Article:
About the Author
Isabelle Goldstein is a first-year at Harvard, and she is interested in pursuing a concentration in History and Literature. She is also interested in Latin American history. She runs collegiate cross-country and track, and in her free time, she enjoys discovering new spots around Cambridge and Boston.
Encanto, Spanish and the Gift of Family
Barring global pandemics, my immediate family packs our bags every two or three years and heads to the south of England to visit our extended family. Because of Covid-19, we hadn’t made this trip in nearly four years. This past winter, my fully-boosted family decided that it was finally time to return.
As a result of the time away, this visit felt extra special. We celebrated Christmas together in typical English fashion, and the days quickly passed us by as we enjoyed our time in the green, rolling hills of South England. On New Year’s Eve, my family sat down together to find one last film to watch in 2021 before ringing in the new year together. After some amount of pushing and prodding, my mother convinced the rest of us to watch Disney’s newest animated film, Encanto. We were hesitant, believing ourselves too mature for animated films, but nevertheless, sat down, put our feet up, and dove into the world of the Family Madrigal.
We followed along as Maribel sang about the special powers of each family member, her struggle to find her place, and the duty of the family to the community. We learned about the magical Gifts that the family had been bestowed with, and the responsibility that came with such powers. I couldn’t help but recognize some of the parallels between her family and my own. Of course, we do not live in a magical casita, nor do any of us have the power to grow plants at will, or see the future, or any other gift for that matter. However, our family is only slightly more conventional.
Half of my extended family lives in England, and the other half is spread out across the United States. I have two moms: one born in England and the other in Rhode Island. My childhood home was only slightly less raucous than the sentient casita; there was always lots of yelling up and down the stairs, a meal being magically whipped up in the kitchen, or clothes swapped incessantly between my sister and myself–not without controversy, of course. As you can imagine, my family is every bit as wild and energetic as the Family Madrigal. It’s true that sometimes so much energy can create conflicts. However, we always seem to find a way to repair whatever metaphorical wounds we’ve inflicted on our casita and each other and continue on together.
My family and I found ourselves singing along with the chorus by the end of each song, gladly following Maribel on her journey through the casita to find her place within the family Madrigal. I loved learning about each individual family member’s gift, both and how they utilized the gifts to help the community, as well as their struggles with the pressure such gifts induced. I began to wonder whether my own family had a gift, or at least something like it. In my family, I see Isabela’s beauty and growth, Luisa’s enduring strength and sometimes even Pepa’s mood swings. I see the pressure of our different obligations and responsibilities. But most of all I see that the unconventionality of our family is a gift in and of itself. I find strength as a result of my family’s makeup, and I can view the world through a unique lens that my family has granted me.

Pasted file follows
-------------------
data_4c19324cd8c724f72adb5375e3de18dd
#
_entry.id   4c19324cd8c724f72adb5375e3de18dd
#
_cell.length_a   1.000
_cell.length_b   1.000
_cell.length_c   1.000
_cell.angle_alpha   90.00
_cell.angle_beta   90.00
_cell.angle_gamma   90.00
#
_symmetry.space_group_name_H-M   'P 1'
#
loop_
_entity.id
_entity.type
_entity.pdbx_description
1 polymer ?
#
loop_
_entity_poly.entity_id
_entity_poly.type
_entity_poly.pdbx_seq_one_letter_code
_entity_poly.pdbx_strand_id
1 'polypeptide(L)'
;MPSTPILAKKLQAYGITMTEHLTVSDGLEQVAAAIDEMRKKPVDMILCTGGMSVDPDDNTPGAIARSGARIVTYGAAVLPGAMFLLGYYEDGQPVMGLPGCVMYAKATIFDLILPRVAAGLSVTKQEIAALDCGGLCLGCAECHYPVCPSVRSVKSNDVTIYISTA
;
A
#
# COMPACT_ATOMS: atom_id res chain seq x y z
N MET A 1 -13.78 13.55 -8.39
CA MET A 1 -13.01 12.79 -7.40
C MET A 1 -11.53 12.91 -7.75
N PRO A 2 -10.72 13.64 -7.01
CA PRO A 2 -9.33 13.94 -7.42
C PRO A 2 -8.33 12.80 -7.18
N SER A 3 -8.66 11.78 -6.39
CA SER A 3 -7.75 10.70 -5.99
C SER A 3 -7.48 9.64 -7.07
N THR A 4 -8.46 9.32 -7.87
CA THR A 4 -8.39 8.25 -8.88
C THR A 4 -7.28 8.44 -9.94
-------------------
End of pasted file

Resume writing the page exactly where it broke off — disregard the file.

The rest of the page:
My family’s unconventionality is a gift: it has shaped my view of the world and allowed me to approach life with an open mind and an open heart. I know that rigid binaries are not the way to approach the transformational moment we are living in.
My family’s values have also shaped why I feel so strongly about speaking Spanish and improving my Spanish skills. I never understood why my classmates were in such a rush to complete their language studies. For me, my love of Spanish serves as an extension of the values my family instilled in me: communication, empathy and a love of the unconventional.
I’m not Latina, so I will never fully understand the particular joys and struggles that Hispanic communities experience. However, I do believe that the choice to continue with my Spanish education has been a gift, like those found in Encanto. Although I am not yet super at speaking and writing the language, I do view it as a kind of superpower. There is power in being able to communicate with someone in another language. Learning Spanish has taught me a great deal about empathy, and how to understand someone who I otherwise would not. It has taught me to say what I mean, even when the words are not all there. Most of all, learning Spanish has taught me to be gentle with myself and understanding of others when ideas get lost in translation.
The connections between my family, Encanto and the Spanish language swirled around my head as the movie came to an end. I couldn’t articulate my unrefined thoughts, but I do remember how lucky I felt to be able to start the new year with my family by my side. Although we aren’t quite as magical as the Family Madrigal, my family has given me all the gifts I need to succeed in my adventures here at Harvard and beyond.
More Student Views
English + Español
As the daughter of Colombian immigrants who left their country amid economic and civil unrest, I am very connected to my Colombian roots. Although I grew up in a small Connecticut town, my…
English + Español
For most Black people, February 27th is a fairly insignificant date, simply marking the second-to-last day of Black History Month here in the United States. For me, however, it wholly defines…
Three weeks into filming a documentary in Guatemala about migration, and I am tired. But I wanted—if it were clear enough—to film the sunrise so I stayed overnight at the headquarters of…